Chief executive Piet Mouton said despite the country facing a difficult environment after being downgraded by two ratings agencies, the group would continue to invest in the country as it was well positioned to withstand the strong economic headwinds that might come with a downgrade.
“We will see how it plays, but it is not quantifiable at this stage how the downgrade will affect business in the country. The financial services sector was not as badly affected as at the recall of the former finance minister Nhlanhla Nene in December 2015. It looks like the market expected the downgrade,” said Mouton.
However, Mouton cautioned that the country might struggle to attract foreign investment and create jobs.
“That has the potential of having an effect on some of PSG’s investments as the group has a diverse portfolio of investments. We need corporates to invest so that jobs can be created and grow the economy, that would be difficult to achieve with the downgrade,” he added.
The group has invested in growing companies like Capitec Bank, Curro Holdings, PSG Konsult and Zeder Investments, which all reported excellent results recently.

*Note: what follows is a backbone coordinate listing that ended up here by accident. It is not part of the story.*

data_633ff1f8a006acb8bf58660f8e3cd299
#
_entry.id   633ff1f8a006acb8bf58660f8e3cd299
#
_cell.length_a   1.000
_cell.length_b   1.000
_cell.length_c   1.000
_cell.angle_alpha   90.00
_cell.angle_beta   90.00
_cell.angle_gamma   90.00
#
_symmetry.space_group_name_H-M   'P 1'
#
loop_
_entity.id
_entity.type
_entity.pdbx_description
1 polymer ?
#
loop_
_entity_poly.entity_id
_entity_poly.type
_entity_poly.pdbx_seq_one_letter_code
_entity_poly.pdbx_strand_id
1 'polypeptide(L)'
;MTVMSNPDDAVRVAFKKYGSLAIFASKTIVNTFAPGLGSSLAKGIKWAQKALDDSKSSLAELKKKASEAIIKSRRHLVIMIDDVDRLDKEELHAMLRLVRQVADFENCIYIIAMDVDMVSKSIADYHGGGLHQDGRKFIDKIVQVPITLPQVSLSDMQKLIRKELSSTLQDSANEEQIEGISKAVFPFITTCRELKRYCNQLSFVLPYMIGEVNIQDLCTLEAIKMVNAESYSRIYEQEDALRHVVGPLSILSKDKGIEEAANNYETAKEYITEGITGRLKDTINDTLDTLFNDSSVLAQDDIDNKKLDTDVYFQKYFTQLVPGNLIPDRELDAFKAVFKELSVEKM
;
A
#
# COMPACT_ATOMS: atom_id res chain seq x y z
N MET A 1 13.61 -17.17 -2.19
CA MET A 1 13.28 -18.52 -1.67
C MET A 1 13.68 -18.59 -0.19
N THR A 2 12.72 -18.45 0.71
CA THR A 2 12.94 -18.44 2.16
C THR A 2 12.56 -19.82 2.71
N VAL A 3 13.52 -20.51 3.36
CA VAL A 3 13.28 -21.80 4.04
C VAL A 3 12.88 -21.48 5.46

“There are exciting developments we want to unveil in the year ahead. We want to unbundle the tertiary business in Curro Holdings, but we are going to make announcements during the course of the year. But importantly we are going to invest in growing industries," said Mouton.
The group announced its year-end results to end February where it reported a 29percent increase in the sum-of-the-parts (SOTP) value per share and 18percent increase in recurring headline earnings per share.
Yesterday, the group said the SOTP value - 90 percent of which is calculated using JSE-listed share prices and other investments - was included at market-related valuations, amounted to R240.87, up from R186.67 a PSG Group share at February 28, 2017.
At April 11, 2017, the SOTP value was R240.53 a share.
PSG Group’s consolidated recurring headline earnings, reflecting the sum of its effective interest in that of each of its underlying investments, increased to R9.27, up from R7.88 a share reported in 2016.
The board declared a final dividend of 375 cents a share, which was 25 percent higher than the 300c a share declared in 2016.
Brad Preston, chief investment officer at Mergence Investment Managers, said the results were positive and largely in line with the company’s recent trading update. “The positive surprise was the dividend per share increasing by 25 percent,” Preston said.
PSG shares rose 1.5 percent on the JSE to close at R255.